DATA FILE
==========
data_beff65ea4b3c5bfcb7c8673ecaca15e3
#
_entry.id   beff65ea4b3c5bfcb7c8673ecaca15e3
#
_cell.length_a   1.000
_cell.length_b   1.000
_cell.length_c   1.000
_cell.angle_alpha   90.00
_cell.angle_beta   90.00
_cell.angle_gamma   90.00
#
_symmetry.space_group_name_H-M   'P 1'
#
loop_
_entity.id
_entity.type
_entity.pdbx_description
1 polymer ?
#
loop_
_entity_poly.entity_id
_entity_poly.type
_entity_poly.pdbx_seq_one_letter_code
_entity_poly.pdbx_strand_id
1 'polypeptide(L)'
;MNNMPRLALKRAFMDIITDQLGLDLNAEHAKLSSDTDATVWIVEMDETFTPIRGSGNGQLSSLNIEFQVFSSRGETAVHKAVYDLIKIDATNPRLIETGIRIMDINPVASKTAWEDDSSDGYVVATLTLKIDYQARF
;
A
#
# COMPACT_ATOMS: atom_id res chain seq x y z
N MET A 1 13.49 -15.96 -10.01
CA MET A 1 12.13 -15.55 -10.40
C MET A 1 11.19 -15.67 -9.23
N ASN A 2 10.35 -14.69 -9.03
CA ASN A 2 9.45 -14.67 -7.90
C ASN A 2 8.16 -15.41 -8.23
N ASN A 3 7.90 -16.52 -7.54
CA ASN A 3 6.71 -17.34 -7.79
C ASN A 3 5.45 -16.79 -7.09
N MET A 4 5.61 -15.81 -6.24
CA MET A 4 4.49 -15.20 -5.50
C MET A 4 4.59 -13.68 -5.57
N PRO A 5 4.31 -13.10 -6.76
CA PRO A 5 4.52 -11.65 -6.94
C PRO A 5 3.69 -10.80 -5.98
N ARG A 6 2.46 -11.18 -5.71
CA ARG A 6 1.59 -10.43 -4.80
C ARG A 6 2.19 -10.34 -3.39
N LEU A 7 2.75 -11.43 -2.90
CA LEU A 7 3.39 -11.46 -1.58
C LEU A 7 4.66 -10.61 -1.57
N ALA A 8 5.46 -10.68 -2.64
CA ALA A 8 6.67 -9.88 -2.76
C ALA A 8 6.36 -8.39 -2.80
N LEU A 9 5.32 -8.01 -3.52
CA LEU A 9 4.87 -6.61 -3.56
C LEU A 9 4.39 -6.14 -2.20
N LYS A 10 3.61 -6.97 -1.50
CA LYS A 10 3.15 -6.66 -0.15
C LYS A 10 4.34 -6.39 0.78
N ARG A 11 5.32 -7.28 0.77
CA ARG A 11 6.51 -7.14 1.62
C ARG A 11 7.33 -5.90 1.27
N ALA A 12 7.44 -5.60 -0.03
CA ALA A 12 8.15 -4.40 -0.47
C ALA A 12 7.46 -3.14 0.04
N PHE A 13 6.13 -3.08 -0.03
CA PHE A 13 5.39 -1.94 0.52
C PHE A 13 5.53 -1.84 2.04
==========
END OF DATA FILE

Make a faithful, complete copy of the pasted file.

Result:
data_beff65ea4b3c5bfcb7c8673ecaca15e3
#
_entry.id   beff65ea4b3c5bfcb7c8673ecaca15e3
#
_cell.length_a   1.000
_cell.length_b   1.000
_cell.length_c   1.000
_cell.angle_alpha   90.00
_cell.angle_beta   90.00
_cell.angle_gamma   90.00
#
_symmetry.space_group_name_H-M   'P 1'
#
loop_
_entity.id
_entity.type
_entity.pdbx_description
1 polymer ?
#
loop_
_entity_poly.entity_id
_entity_poly.type
_entity_poly.pdbx_seq_one_letter_code
_entity_poly.pdbx_strand_id
1 'polypeptide(L)'
;MNNMPRLALKRAFMDIITDQLGLDLNAEHAKLSSDTDATVWIVEMDETFTPIRGSGNGQLSSLNIEFQVFSSRGETAVHKAVYDLIKIDATNPRLIETGIRIMDINPVASKTAWEDDSSDGYVVATLTLKIDYQARF
;
A
#
# COMPACT_ATOMS: atom_id res chain seq x y z
N MET A 1 13.49 -15.96 -10.01
CA MET A 1 12.13 -15.55 -10.40
C MET A 1 11.19 -15.67 -9.23
N ASN A 2 10.35 -14.69 -9.03
CA ASN A 2 9.45 -14.67 -7.90
C ASN A 2 8.16 -15.41 -8.23
N ASN A 3 7.90 -16.52 -7.54
CA ASN A 3 6.71 -17.34 -7.79
C ASN A 3 5.45 -16.79 -7.09
N MET A 4 5.61 -15.81 -6.24
CA MET A 4 4.49 -15.20 -5.50
C MET A 4 4.59 -13.68 -5.57
N PRO A 5 4.31 -13.10 -6.76
CA PRO A 5 4.52 -11.65 -6.94
C PRO A 5 3.69 -10.80 -5.98
N ARG A 6 2.46 -11.18 -5.71
CA ARG A 6 1.59 -10.43 -4.80
C ARG A 6 2.19 -10.34 -3.39
N LEU A 7 2.75 -11.43 -2.90
CA LEU A 7 3.39 -11.46 -1.58
C LEU A 7 4.66 -10.61 -1.57
N ALA A 8 5.46 -10.68 -2.64
CA ALA A 8 6.67 -9.88 -2.76
C ALA A 8 6.36 -8.39 -2.80
N LEU A 9 5.32 -8.01 -3.52
CA LEU A 9 4.87 -6.61 -3.56
C LEU A 9 4.39 -6.14 -2.20
N LYS A 10 3.61 -6.97 -1.50
CA LYS A 10 3.15 -6.66 -0.15
C LYS A 10 4.34 -6.39 0.78
N ARG A 11 5.32 -7.28 0.77
CA ARG A 11 6.51 -7.14 1.62
C ARG A 11 7.33 -5.90 1.27
N ALA A 12 7.44 -5.60 -0.03
CA ALA A 12 8.15 -4.40 -0.47
C ALA A 12 7.46 -3.14 0.04
N PHE A 13 6.13 -3.08 -0.03
CA PHE A 13 5.39 -1.94 0.52
C PHE A 13 5.53 -1.84 2.04